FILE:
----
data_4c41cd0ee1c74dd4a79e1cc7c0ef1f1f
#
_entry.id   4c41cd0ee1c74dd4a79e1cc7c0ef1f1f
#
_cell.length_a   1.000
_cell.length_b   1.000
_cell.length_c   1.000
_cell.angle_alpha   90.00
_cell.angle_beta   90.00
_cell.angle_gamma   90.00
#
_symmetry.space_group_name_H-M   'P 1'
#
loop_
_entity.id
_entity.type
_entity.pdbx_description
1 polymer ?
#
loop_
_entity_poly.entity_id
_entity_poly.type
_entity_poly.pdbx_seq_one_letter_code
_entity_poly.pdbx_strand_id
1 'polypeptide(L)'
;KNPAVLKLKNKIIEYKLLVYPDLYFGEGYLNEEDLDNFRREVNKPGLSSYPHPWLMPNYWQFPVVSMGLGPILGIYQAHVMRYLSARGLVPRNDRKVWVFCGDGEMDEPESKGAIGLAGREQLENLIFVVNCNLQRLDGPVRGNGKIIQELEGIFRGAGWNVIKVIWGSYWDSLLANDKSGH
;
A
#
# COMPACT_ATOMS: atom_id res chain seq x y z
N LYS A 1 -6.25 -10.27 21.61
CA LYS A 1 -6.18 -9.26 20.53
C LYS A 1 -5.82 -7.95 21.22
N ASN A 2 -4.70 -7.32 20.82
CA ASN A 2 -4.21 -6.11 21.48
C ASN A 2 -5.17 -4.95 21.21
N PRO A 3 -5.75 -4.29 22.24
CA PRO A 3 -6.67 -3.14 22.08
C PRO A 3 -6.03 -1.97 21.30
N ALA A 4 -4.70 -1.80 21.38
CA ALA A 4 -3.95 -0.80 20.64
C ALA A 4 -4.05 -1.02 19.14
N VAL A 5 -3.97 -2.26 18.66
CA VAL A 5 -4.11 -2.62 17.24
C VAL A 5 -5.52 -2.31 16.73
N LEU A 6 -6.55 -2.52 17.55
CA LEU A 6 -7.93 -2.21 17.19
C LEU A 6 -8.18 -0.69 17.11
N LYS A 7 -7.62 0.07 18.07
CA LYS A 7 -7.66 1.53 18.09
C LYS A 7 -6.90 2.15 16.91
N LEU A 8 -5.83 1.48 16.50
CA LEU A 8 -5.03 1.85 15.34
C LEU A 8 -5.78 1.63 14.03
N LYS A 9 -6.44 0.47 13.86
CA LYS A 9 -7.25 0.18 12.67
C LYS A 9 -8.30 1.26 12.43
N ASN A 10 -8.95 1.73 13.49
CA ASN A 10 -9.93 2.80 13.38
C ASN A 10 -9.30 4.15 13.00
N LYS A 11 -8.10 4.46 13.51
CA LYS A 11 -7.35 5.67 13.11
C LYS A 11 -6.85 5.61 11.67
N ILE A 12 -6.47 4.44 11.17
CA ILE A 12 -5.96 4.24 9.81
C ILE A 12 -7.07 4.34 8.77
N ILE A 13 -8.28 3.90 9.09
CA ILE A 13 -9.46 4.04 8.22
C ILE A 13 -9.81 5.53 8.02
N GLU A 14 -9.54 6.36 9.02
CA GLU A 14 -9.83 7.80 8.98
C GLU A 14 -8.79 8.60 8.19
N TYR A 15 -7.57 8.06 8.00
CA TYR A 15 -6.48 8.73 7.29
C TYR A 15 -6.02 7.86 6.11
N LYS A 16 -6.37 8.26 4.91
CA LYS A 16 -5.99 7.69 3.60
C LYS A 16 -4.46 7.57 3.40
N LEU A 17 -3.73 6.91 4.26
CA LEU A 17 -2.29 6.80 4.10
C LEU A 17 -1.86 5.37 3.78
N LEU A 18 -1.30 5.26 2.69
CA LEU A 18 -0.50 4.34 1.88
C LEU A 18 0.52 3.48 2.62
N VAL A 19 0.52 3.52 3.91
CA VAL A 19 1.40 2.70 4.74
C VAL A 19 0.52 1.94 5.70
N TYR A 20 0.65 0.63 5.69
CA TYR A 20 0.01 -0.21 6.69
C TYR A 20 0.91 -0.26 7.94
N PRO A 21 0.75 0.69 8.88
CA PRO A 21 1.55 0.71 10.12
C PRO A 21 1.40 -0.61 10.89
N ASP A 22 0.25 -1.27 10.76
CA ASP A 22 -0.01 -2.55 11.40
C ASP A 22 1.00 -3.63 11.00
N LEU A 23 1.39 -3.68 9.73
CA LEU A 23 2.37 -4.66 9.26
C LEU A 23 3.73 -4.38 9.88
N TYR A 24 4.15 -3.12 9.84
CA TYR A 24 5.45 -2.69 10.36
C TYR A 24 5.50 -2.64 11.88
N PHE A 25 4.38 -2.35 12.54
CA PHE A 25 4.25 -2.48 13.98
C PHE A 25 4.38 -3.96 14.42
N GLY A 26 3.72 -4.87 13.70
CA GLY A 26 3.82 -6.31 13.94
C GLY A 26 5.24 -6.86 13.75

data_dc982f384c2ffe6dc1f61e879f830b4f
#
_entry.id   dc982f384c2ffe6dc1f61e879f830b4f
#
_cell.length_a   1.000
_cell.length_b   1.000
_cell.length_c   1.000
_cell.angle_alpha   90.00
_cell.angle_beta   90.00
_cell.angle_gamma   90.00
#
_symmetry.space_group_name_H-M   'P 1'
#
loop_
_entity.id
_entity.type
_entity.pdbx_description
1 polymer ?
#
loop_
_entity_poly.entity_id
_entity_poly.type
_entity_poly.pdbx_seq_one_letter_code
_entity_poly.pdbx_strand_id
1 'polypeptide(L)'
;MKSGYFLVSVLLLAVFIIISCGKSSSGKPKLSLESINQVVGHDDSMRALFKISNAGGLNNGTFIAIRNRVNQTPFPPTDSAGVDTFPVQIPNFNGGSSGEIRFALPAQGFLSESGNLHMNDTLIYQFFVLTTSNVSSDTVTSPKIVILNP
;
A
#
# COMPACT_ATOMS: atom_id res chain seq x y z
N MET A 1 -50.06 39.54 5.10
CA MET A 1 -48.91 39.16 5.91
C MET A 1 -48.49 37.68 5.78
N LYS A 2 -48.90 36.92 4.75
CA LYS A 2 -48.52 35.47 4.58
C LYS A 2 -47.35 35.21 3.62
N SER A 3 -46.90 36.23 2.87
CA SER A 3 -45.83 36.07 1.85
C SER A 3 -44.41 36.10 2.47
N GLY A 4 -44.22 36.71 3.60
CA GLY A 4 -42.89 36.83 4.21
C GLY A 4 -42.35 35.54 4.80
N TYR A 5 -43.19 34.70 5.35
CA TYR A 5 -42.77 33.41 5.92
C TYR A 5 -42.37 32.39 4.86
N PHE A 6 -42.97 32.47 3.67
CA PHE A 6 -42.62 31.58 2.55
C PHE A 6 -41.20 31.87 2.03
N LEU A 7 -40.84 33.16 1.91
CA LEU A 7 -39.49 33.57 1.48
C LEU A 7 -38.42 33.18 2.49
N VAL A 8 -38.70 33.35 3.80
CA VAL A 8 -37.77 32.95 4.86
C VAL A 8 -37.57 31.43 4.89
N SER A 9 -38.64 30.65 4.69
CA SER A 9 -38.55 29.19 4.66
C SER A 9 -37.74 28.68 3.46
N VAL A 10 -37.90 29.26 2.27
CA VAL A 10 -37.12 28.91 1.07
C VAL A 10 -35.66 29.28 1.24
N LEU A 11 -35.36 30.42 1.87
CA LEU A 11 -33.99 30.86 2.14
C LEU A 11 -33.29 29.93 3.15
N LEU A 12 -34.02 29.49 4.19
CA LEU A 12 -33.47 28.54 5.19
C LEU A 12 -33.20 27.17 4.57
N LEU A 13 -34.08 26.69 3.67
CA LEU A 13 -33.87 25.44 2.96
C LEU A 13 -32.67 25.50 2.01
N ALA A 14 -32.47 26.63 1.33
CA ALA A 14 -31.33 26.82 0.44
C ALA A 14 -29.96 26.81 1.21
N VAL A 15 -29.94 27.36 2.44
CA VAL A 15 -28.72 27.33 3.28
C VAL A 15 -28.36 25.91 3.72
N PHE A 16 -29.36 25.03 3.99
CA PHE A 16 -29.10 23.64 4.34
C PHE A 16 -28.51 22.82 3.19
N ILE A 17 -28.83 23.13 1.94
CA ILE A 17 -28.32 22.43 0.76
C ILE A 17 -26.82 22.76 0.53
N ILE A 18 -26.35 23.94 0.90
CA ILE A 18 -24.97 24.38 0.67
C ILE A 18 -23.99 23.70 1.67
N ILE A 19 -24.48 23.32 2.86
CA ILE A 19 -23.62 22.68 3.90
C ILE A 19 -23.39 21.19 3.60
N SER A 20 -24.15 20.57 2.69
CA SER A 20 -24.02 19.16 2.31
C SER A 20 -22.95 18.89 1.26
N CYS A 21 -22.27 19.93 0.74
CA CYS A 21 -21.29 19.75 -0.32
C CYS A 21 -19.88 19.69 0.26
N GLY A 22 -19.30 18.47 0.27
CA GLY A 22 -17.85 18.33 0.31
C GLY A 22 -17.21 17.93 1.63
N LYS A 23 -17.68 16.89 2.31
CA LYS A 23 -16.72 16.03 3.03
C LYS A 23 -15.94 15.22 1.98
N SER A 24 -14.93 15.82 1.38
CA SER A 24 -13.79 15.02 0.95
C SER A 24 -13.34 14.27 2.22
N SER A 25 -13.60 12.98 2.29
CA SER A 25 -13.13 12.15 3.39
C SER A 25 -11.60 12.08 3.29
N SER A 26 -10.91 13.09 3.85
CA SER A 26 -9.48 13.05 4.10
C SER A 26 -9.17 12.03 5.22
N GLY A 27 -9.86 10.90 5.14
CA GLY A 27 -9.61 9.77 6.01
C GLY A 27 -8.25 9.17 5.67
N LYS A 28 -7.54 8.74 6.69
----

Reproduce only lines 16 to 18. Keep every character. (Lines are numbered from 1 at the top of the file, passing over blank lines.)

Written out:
_entity.type
_entity.pdbx_description
1 polymer ?